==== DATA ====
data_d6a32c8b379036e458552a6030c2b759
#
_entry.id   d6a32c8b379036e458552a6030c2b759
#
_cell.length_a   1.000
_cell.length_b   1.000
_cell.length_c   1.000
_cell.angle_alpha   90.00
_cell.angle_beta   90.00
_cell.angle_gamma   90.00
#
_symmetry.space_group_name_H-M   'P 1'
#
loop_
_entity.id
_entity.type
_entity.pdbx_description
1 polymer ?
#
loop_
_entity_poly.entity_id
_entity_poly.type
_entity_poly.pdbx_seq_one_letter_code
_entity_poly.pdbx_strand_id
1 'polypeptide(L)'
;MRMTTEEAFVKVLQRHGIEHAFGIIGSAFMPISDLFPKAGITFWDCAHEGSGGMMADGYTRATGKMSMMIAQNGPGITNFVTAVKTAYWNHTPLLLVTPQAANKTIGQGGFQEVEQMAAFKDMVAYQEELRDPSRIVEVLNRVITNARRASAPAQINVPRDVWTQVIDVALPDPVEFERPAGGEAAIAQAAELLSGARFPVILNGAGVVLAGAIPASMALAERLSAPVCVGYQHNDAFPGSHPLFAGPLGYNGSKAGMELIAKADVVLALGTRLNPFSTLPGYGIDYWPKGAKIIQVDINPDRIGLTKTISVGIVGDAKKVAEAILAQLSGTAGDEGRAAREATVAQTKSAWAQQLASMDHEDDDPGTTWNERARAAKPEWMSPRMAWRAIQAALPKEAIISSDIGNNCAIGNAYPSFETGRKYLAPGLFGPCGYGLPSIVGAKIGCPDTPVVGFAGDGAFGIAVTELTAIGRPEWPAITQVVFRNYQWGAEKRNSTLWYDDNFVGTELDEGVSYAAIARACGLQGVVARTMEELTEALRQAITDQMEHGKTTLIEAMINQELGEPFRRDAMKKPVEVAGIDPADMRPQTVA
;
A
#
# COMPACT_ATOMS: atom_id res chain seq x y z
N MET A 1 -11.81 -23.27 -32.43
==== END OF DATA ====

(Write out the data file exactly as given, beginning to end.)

data_d6a32c8b379036e458552a6030c2b759
#
_entry.id   d6a32c8b379036e458552a6030c2b759
#
_cell.length_a   1.000
_cell.length_b   1.000
_cell.length_c   1.000
_cell.angle_alpha   90.00
_cell.angle_beta   90.00
_cell.angle_gamma   90.00
#
_symmetry.space_group_name_H-M   'P 1'
#
loop_
_entity.id
_entity.type
_entity.pdbx_description
1 polymer ?
#
loop_
_entity_poly.entity_id
_entity_poly.type
_entity_poly.pdbx_seq_one_letter_code
_entity_poly.pdbx_strand_id
1 'polypeptide(L)'
;MRMTTEEAFVKVLQRHGIEHAFGIIGSAFMPISDLFPKAGITFWDCAHEGSGGMMADGYTRATGKMSMMIAQNGPGITNFVTAVKTAYWNHTPLLLVTPQAANKTIGQGGFQEVEQMAAFKDMVAYQEELRDPSRIVEVLNRVITNARRASAPAQINVPRDVWTQVIDVALPDPVEFERPAGGEAAIAQAAELLSGARFPVILNGAGVVLAGAIPASMALAERLSAPVCVGYQHNDAFPGSHPLFAGPLGYNGSKAGMELIAKADVVLALGTRLNPFSTLPGYGIDYWPKGAKIIQVDINPDRIGLTKTISVGIVGDAKKVAEAILAQLSGTAGDEGRAAREATVAQTKSAWAQQLASMDHEDDDPGTTWNERARAAKPEWMSPRMAWRAIQAALPKEAIISSDIGNNCAIGNAYPSFETGRKYLAPGLFGPCGYGLPSIVGAKIGCPDTPVVGFAGDGAFGIAVTELTAIGRPEWPAITQVVFRNYQWGAEKRNSTLWYDDNFVGTELDEGVSYAAIARACGLQGVVARTMEELTEALRQAITDQMEHGKTTLIEAMINQELGEPFRRDAMKKPVEVAGIDPADMRPQTVA
;
A
#
# COMPACT_ATOMS: atom_id res chain seq x y z
N MET A 1 -11.81 -23.27 -32.43